Adams Haberdashers specializing in men's upscale business casual and traditional business attire. Kuru developed a variety of advertising vehicles to help Adams publicize its service-oriented offerings, including office and home fittings for custom-made suits and fashion consulting for firms and individuals transitioning to business casual attire.
Kuru developed this brochure in conjunction with Coppley
, a high-end custom-fitted suit manufacturer with 7-day turnaround time. (The big names in upscale custom-fitted men's suits are Hart-Schaffner-Marx, Hickey-Freeman, Southwick, and Coppley.) These suits range in price from about $750 (US) to several thousand, depending on fabrics, styles, and extras.
Coppley treated this brochure as a prototype for future advertising collaborations with its resellers, and Adams was selected as the first run. Kuru created the interior -- including the text, layout, and artwork -- while Coppley created the cover and handled printing.
Kuru developed a whimsical campaign -- available on an exclusive territory basis to men's stores -- promoting custom-fitted suits and business casual wear. Adams Haberdashers was one of the early adopters of our campaign, instantly recognizing its uniqueness and appeal.
Most men's clothing advertising features pouty-faced young models, unattractive layouts, and unreadable text. The result alienates the recipient -- who rarely resembles the model in either looks or age -- and results in the flyer being quickly discarded unread. Kuru's advertising looks so different and appealing that a man cannot help but read it.
Our campaign is designed for tri-fold brochures or larger-sized ads. Each exterior has an intriguing drawing or cartoon of some sort with a message aimed at the target market. The interiors fall into two broad types -- custom-fitted suits and business casual -- and are further customized by market segment.
There are over forty different designs for the exterior, broken down into four different market segments: doctors, lawyers, financial services, and the general public. The interiors fall into two broad types -- custom-fitted suits and business casual -- and are further customized by the four different market segments. Overall, this gives eight different interiors. (Whew!)
Shown below are one exterior and one interior from a piece targeted at doctors. The headline begins: "The human liver detoxifies thousands of metabolic by-products and poisons. Unfortunately, it can't fix a bad suit.". Appearing to the left is a medical-quality diagram of a human liver. Light and friendly, the brochure is more likely to be read than yet another boring fashion ad.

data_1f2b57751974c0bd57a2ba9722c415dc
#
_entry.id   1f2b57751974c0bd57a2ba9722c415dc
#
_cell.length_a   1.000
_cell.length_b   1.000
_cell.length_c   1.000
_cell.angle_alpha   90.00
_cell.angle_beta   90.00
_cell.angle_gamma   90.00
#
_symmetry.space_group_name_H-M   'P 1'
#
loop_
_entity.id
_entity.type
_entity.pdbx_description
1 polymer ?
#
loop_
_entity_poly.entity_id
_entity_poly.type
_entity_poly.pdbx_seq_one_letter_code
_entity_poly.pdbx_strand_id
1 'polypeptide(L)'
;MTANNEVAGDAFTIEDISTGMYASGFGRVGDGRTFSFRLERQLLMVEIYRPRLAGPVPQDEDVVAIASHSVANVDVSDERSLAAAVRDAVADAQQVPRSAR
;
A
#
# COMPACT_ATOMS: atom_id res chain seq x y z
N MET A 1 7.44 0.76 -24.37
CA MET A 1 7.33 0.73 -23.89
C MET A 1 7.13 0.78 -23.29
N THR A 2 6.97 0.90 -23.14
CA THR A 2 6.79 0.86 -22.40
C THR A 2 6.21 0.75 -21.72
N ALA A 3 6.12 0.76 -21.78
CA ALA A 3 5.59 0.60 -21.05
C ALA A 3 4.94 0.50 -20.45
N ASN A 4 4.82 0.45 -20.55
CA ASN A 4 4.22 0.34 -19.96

This four-fold brochure promoted Adams as a better choice than mall stores. Kuru created the concept, arranged and took the photographs, created the layout, and wrote the copy. Of the four panels on the brochure's outside, only two are visible when folded: the front with the recipient's address and the back with a pitch. The two interior panels contain maps: one from the nearby Mall at Short Hills and the other from Route 78. The back panel seen by the recipient shows a cartoon featuring Elvis impersonators and the caption, "Business casual doesn't include blue suede shoes".
Brochure Front Side
Brochure Top Inside Back Flap
Brochure Bottom Inside Back Flap
Brochure Back Center
Tommy Bahama, an upscale casual clothing line, provides its resellers with pre-printed postcards. These postcards are designed to be included in other mailings, since printing costs are prohibitive for the thousand or so postcards Tommy Bahama gives out. As a result, few stores ever use them. Kuru had, however, a much better idea.
We created copy for a Father's Day promotion that read like a vacation postcard. Typical, "having a great time, wish you were here", sort of thing. Clever laser-printer work -- not easy on a roughly textured card with ragged edges -- yielded great results -- more than a 6% return rate! -- without any printing charges or custom addressing fees.
Kuru created a postcard to publicize Adams annual summer clearance sale. Printed on bright yellow it is eye-catching with text that is simple and easy to read.
This direct mail piece combined a letter with a flyer to promote Adams' fall trunk show. Shown here is the flyer.
Ads produced by newspaper advertising departments were not supplying the desired results, so Adams asked us for a redesign. Using artwork we created for a previous Adams campaign, Kuru quickly, and inexpensively, put together a small ad to run in both the New York Times and New Jersey Star Ledger. Simple, direct, and elegant, with just the right amount of text, the ads yielded tangible results: a number of men telephoning for detailed information on Adams' office fitting service.